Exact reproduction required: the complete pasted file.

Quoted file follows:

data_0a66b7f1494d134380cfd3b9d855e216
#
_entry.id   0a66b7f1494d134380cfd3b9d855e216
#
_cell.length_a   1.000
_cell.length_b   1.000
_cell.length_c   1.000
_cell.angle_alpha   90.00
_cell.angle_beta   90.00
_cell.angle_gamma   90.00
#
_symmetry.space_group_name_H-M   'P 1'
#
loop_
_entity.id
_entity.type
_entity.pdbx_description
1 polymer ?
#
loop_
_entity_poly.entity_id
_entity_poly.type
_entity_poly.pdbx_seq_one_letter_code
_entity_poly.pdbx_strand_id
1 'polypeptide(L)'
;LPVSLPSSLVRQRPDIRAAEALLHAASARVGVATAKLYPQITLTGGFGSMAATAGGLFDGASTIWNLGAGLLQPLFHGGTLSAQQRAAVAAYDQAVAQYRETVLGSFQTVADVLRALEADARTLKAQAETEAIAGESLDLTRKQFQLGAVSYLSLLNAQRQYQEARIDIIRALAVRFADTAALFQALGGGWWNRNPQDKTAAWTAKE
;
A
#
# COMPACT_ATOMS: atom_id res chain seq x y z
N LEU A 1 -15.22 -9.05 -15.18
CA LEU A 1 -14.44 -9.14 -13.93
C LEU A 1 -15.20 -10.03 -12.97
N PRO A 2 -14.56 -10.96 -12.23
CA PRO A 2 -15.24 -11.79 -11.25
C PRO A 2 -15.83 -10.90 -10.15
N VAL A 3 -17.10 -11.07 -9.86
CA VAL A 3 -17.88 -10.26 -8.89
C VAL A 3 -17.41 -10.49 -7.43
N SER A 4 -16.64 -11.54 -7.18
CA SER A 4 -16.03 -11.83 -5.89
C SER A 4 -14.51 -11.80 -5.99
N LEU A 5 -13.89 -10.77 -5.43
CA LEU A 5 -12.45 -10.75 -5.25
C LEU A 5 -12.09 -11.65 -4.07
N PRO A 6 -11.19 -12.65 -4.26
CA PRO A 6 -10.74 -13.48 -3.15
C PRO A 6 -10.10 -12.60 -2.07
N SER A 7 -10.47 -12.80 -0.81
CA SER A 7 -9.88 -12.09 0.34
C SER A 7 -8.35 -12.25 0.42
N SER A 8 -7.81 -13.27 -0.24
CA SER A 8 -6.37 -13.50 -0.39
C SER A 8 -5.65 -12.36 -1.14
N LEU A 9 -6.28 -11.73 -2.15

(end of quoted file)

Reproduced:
data_0a66b7f1494d134380cfd3b9d855e216
#
_entry.id   0a66b7f1494d134380cfd3b9d855e216
#
_cell.length_a   1.000
_cell.length_b   1.000
_cell.length_c   1.000
_cell.angle_alpha   90.00
_cell.angle_beta   90.00
_cell.angle_gamma   90.00
#
_symmetry.space_group_name_H-M   'P 1'
#
loop_
_entity.id
_entity.type
_entity.pdbx_description
1 polymer ?
#
loop_
_entity_poly.entity_id
_entity_poly.type
_entity_poly.pdbx_seq_one_letter_code
_entity_poly.pdbx_strand_id
1 'polypeptide(L)'
;LPVSLPSSLVRQRPDIRAAEALLHAASARVGVATAKLYPQITLTGGFGSMAATAGGLFDGASTIWNLGAGLLQPLFHGGTLSAQQRAAVAAYDQAVAQYRETVLGSFQTVADVLRALEADARTLKAQAETEAIAGESLDLTRKQFQLGAVSYLSLLNAQRQYQEARIDIIRALAVRFADTAALFQALGGGWWNRNPQDKTAAWTAKE
;
A
#
# COMPACT_ATOMS: atom_id res chain seq x y z
N LEU A 1 -15.22 -9.05 -15.18
CA LEU A 1 -14.44 -9.14 -13.93
C LEU A 1 -15.20 -10.03 -12.97
N PRO A 2 -14.56 -10.96 -12.23
CA PRO A 2 -15.24 -11.79 -11.25
C PRO A 2 -15.83 -10.90 -10.15
N VAL A 3 -17.10 -11.07 -9.86
CA VAL A 3 -17.88 -10.26 -8.89
C VAL A 3 -17.41 -10.49 -7.43
N SER A 4 -16.64 -11.54 -7.18
CA SER A 4 -16.03 -11.83 -5.89
C SER A 4 -14.51 -11.80 -5.99
N LEU A 5 -13.89 -10.77 -5.43
CA LEU A 5 -12.45 -10.75 -5.25
C LEU A 5 -12.09 -11.65 -4.07
N PRO A 6 -11.19 -12.65 -4.26
CA PRO A 6 -10.74 -13.48 -3.15
C PRO A 6 -10.10 -12.60 -2.07
N SER A 7 -10.47 -12.80 -0.81
CA SER A 7 -9.88 -12.09 0.34
C SER A 7 -8.35 -12.25 0.42
N SER A 8 -7.81 -13.27 -0.24
CA SER A 8 -6.37 -13.50 -0.39
C SER A 8 -5.65 -12.36 -1.14
N LEU A 9 -6.28 -11.73 -2.15